From the proteomic analysis of 6 hippocampal tissue specimens (pool of 3 AD and pool of 3 controls), 2954 proteins were identified, with at least two peptides for 1203 of them. A total of 2354 proteins were detected in AD tissues and 2750 in control tissues, with 204 proteins exclusively detected in AD and 600 in controls (Figure 1A, Additional file 1). Furthermore, 1605 proteins were identified in all the three AD technical replicates, and 1755 proteins were identified in all the three control technical replicates. Of 204 AD-exclusive proteins, 124 were identified with ≥2 peptides. Two hundred fifty five proteins in 600 control-exclusive proteins were identified with ≥2 peptide hits. Analysis of technical and biological replicates is necessary to ensure the accuracy and biological significance of proteomic datasets. Pooling of biological replicates does not allow statistical comparisons, but produces sufficient sample to enhance the detection of low-abundance proteins through technical replicates and helps to balance the between subject variability. In the current study, we pooled biological replicates and performed SCX fractionation of each pool in triplicate. A total of 120 fractions were analysed with approximately 300 hours of instrument time. An ideal proteomic study includes both biological and technical replicates. With this study, we intended to generate a comprehensive hippocampal proteome dataset and build a platform for future translational investigations in AD. Therefore, we pooled our biological samples to save precious instrument time but included technical triplicates to enhance confidence in protein identification and increase the depth of proteomic analysis. Despite the shortcomings of our pooling strategy, our study unveiled the largest hippocampal proteome database reported to date. We believe that the proteome presented here provides a valuable resource for researchers aiming to develop novel AD biomarkers and therapeutic targets. Post-mortem interval (PMI) is a critical factor affecting integrity of the proteome in post-mortem tissues. A short PMI (<2 h) is advantageous in proteomics studies of human tissues, since PMI-prone artifacts, such as proteolytic degradation, insolubility and oxidation/nitration of certain proteins, are minimized and results more likely represent the intrinsic situation in AD and control brains. However, due to scarcity of post-mortem tissues, it is not always possible to secure tissues with short PMIs. In the current study, 2 of 6 tissues have a PMI of < 4 h and the rest were collected at ~12 h PMI. A recent study using 2-dimenstional gel electrophoresis (2DE) showed that only a small percentage (6.5% of ~2500 proteins) of brain proteins underwent proteolytic degradation after 48 h PMI with no significant changes in their solubility . Techniques such as 2DE and western blots could only capture intact proteins, leaving out proteolytic peptides, and this severely impacts the quality of proteomic analysis. On the other hand, sample preparation methods used in the current study, e.g. strong cation exchange chromatography, will ensure the capture of total proteome that includes proteolytically degraded peptides as well as trypsin-generated peptides. In addition, we also avoided the dialysis procedure to prevent loss of low molecular weight proteolytic peptides. Therefore, the overall effect of proteolytic degradation during PMI is minimized.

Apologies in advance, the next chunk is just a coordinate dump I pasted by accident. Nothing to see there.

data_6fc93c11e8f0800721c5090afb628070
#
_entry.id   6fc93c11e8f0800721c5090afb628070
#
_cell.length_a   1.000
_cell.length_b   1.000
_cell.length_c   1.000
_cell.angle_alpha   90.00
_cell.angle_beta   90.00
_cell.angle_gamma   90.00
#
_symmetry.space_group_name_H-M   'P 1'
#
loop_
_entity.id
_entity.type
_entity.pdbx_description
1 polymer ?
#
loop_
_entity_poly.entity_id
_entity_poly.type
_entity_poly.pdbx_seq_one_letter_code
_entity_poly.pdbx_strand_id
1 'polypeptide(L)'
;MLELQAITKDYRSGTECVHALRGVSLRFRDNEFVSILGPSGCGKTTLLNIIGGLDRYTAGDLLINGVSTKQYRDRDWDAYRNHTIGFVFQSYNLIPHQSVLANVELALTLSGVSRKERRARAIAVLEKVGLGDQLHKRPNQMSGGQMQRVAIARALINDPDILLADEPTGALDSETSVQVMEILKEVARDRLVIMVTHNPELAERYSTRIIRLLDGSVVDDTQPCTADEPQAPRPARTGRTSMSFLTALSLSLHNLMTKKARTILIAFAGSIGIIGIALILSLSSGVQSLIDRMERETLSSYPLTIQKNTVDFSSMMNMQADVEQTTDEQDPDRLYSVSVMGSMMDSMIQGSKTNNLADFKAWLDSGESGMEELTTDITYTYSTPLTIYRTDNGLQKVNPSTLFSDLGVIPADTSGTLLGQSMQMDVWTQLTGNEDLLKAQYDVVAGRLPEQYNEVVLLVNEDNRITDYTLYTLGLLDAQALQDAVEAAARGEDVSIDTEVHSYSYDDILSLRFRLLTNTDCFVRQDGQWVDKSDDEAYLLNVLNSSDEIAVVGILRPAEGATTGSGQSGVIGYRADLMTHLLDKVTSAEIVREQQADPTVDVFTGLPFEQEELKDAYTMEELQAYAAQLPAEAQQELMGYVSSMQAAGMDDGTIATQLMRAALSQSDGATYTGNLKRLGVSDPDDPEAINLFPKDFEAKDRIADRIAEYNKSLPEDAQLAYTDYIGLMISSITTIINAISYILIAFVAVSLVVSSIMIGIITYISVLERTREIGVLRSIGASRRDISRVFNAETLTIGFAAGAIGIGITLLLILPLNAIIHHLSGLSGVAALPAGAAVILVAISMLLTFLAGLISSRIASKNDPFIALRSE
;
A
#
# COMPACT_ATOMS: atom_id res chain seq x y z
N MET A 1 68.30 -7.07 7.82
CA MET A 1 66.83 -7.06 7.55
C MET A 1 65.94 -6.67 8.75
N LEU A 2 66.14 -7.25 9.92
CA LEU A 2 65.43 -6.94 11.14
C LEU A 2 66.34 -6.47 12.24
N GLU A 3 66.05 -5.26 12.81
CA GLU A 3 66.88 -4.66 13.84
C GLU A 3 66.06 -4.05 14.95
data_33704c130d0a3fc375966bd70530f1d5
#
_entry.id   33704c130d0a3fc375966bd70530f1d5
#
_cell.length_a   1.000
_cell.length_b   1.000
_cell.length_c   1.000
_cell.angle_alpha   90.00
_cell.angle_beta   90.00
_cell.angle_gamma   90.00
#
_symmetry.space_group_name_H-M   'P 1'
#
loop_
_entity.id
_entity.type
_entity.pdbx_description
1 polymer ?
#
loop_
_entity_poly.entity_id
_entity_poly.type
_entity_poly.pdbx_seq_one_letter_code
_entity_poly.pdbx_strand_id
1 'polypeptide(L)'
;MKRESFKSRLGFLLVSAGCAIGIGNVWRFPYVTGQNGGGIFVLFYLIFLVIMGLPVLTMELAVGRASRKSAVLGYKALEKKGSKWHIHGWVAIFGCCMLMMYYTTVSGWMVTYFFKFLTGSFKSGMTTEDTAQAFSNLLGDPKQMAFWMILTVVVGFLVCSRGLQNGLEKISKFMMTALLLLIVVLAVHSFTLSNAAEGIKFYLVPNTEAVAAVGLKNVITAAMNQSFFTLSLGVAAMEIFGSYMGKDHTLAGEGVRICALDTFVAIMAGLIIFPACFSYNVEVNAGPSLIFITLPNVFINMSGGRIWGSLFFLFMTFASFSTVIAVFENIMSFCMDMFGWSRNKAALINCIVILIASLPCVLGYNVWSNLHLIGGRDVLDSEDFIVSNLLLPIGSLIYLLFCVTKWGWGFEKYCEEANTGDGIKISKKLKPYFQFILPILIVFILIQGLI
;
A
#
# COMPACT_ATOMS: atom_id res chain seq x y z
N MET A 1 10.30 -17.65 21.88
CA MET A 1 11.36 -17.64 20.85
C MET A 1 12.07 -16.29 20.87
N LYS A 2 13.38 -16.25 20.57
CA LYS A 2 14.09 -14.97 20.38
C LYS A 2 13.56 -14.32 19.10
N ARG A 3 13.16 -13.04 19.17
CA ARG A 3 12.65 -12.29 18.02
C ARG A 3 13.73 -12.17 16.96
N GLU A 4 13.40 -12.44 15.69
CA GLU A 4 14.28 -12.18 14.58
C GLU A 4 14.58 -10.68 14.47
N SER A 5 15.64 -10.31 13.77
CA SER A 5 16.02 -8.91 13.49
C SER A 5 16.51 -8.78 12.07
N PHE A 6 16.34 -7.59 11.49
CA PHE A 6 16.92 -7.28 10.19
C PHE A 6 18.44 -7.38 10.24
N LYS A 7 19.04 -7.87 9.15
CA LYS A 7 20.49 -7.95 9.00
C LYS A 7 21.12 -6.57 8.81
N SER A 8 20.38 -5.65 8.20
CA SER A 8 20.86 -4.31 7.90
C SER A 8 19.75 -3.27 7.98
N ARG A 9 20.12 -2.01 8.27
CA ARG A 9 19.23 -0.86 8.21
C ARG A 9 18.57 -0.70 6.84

It should be noted that when the same amount of total protein was processed for proteomic analysis; more proteins were identified in controls, compared to AD tissues. Lower number of protein identifications in AD tissues may be attributed to inherent insolubility of protein aggregates which renders them inaccessible to trypsin proteolytic activity. To the best of our knowledge, the current report presents the largest hippocampal proteome dataset published to date. Moesin (MSN), heat shock protein beta-1 (HSPB1), S100B protein (S100B), and chloride intracellular channel protein 1 (CLIC1) were the top four over-expressed proteins (≥ 4.5-fold measured in terms of spectral counts) in AD tissues. Elongation factor 1-alpha 2 (EEF1A2), 2-oxoglutarate dehydrogenase (OGDH), isoform 1 of immunoglobulin superfamily member 8 (IGSF8) and actin-related protein 2 (ACTR2) are highly down-regulated proteins (≥ 4.5-fold) in AD tissues. Top 150 highly over-expressed and under-expressed protein fold changes are presented as additional information.